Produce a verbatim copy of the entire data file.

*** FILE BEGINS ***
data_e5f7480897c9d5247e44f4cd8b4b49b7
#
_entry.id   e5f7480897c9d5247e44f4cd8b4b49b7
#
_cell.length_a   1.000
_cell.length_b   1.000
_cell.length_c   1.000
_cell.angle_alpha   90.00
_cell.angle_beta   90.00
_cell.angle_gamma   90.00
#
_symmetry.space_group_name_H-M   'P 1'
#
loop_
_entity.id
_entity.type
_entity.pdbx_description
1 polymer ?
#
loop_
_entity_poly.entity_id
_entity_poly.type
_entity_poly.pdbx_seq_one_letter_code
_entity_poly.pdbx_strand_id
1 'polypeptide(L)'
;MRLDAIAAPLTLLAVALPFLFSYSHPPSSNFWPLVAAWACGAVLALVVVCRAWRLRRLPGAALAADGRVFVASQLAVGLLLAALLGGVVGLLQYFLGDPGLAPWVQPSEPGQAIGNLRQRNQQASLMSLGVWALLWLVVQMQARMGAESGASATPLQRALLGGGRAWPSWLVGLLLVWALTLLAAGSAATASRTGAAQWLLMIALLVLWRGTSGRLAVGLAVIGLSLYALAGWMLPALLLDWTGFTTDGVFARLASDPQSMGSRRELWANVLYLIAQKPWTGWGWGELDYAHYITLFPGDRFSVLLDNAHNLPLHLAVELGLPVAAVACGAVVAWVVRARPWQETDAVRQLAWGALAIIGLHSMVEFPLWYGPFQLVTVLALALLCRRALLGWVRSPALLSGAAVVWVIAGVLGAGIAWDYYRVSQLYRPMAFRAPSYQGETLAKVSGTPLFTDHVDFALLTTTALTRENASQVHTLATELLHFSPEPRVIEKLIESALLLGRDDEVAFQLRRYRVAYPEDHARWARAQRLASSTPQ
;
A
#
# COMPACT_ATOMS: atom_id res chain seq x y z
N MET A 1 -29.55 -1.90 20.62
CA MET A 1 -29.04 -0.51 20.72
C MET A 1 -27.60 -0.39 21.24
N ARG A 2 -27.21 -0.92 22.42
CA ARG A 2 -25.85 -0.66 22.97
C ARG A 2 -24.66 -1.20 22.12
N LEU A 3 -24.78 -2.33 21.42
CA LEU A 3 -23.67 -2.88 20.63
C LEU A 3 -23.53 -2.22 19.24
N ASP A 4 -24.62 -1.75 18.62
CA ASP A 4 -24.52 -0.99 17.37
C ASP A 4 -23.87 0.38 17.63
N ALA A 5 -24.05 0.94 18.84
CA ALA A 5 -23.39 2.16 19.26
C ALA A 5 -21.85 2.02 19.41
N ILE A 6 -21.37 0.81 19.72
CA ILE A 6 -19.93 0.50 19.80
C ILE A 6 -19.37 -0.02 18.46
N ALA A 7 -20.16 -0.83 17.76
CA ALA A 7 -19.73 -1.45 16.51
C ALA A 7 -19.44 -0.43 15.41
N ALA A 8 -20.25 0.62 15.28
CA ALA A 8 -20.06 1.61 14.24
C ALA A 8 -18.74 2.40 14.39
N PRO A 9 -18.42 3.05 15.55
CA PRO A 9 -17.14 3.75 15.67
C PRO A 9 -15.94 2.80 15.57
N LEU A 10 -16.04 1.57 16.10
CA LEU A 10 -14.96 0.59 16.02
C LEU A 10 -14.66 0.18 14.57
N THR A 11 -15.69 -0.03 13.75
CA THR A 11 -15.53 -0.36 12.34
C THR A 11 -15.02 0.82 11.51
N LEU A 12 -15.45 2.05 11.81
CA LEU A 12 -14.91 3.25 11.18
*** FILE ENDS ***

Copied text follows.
data_e5f7480897c9d5247e44f4cd8b4b49b7
#
_entry.id   e5f7480897c9d5247e44f4cd8b4b49b7
#
_cell.length_a   1.000
_cell.length_b   1.000
_cell.length_c   1.000
_cell.angle_alpha   90.00
_cell.angle_beta   90.00
_cell.angle_gamma   90.00
#
_symmetry.space_group_name_H-M   'P 1'
#
loop_
_entity.id
_entity.type
_entity.pdbx_description
1 polymer ?
#
loop_
_entity_poly.entity_id
_entity_poly.type
_entity_poly.pdbx_seq_one_letter_code
_entity_poly.pdbx_strand_id
1 'polypeptide(L)'
;MRLDAIAAPLTLLAVALPFLFSYSHPPSSNFWPLVAAWACGAVLALVVVCRAWRLRRLPGAALAADGRVFVASQLAVGLLLAALLGGVVGLLQYFLGDPGLAPWVQPSEPGQAIGNLRQRNQQASLMSLGVWALLWLVVQMQARMGAESGASATPLQRALLGGGRAWPSWLVGLLLVWALTLLAAGSAATASRTGAAQWLLMIALLVLWRGTSGRLAVGLAVIGLSLYALAGWMLPALLLDWTGFTTDGVFARLASDPQSMGSRRELWANVLYLIAQKPWTGWGWGELDYAHYITLFPGDRFSVLLDNAHNLPLHLAVELGLPVAAVACGAVVAWVVRARPWQETDAVRQLAWGALAIIGLHSMVEFPLWYGPFQLVTVLALALLCRRALLGWVRSPALLSGAAVVWVIAGVLGAGIAWDYYRVSQLYRPMAFRAPSYQGETLAKVSGTPLFTDHVDFALLTTTALTRENASQVHTLATELLHFSPEPRVIEKLIESALLLGRDDEVAFQLRRYRVAYPEDHARWARAQRLASSTPQ
;
A
#
# COMPACT_ATOMS: atom_id res chain seq x y z
N MET A 1 -29.55 -1.90 20.62
CA MET A 1 -29.04 -0.51 20.72
C MET A 1 -27.60 -0.39 21.24
N ARG A 2 -27.21 -0.92 22.42
CA ARG A 2 -25.85 -0.66 22.97
C ARG A 2 -24.66 -1.20 22.12
N LEU A 3 -24.78 -2.33 21.42
CA LEU A 3 -23.67 -2.88 20.63
C LEU A 3 -23.53 -2.22 19.24
N ASP A 4 -24.62 -1.75 18.62
CA ASP A 4 -24.52 -0.99 17.37
C ASP A 4 -23.87 0.38 17.63
N ALA A 5 -24.05 0.94 18.84
CA ALA A 5 -23.39 2.16 19.26
C ALA A 5 -21.85 2.02 19.41
N ILE A 6 -21.37 0.81 19.72
CA ILE A 6 -19.93 0.50 19.80
C ILE A 6 -19.37 -0.02 18.46
N ALA A 7 -20.16 -0.83 17.76
CA ALA A 7 -19.73 -1.45 16.51
C ALA A 7 -19.44 -0.43 15.41
N ALA A 8 -20.25 0.62 15.28
CA ALA A 8 -20.06 1.61 14.24
C ALA A 8 -18.74 2.40 14.39
N PRO A 9 -18.42 3.05 15.55
CA PRO A 9 -17.14 3.75 15.67
C PRO A 9 -15.94 2.80 15.57
N LEU A 10 -16.04 1.57 16.10
CA LEU A 10 -14.96 0.59 16.02
C LEU A 10 -14.66 0.18 14.57
N THR A 11 -15.69 -0.03 13.75
CA THR A 11 -15.53 -0.36 12.34
C THR A 11 -15.02 0.82 11.51
N LEU A 12 -15.45 2.05 11.81
CA LEU A 12 -14.91 3.25 11.18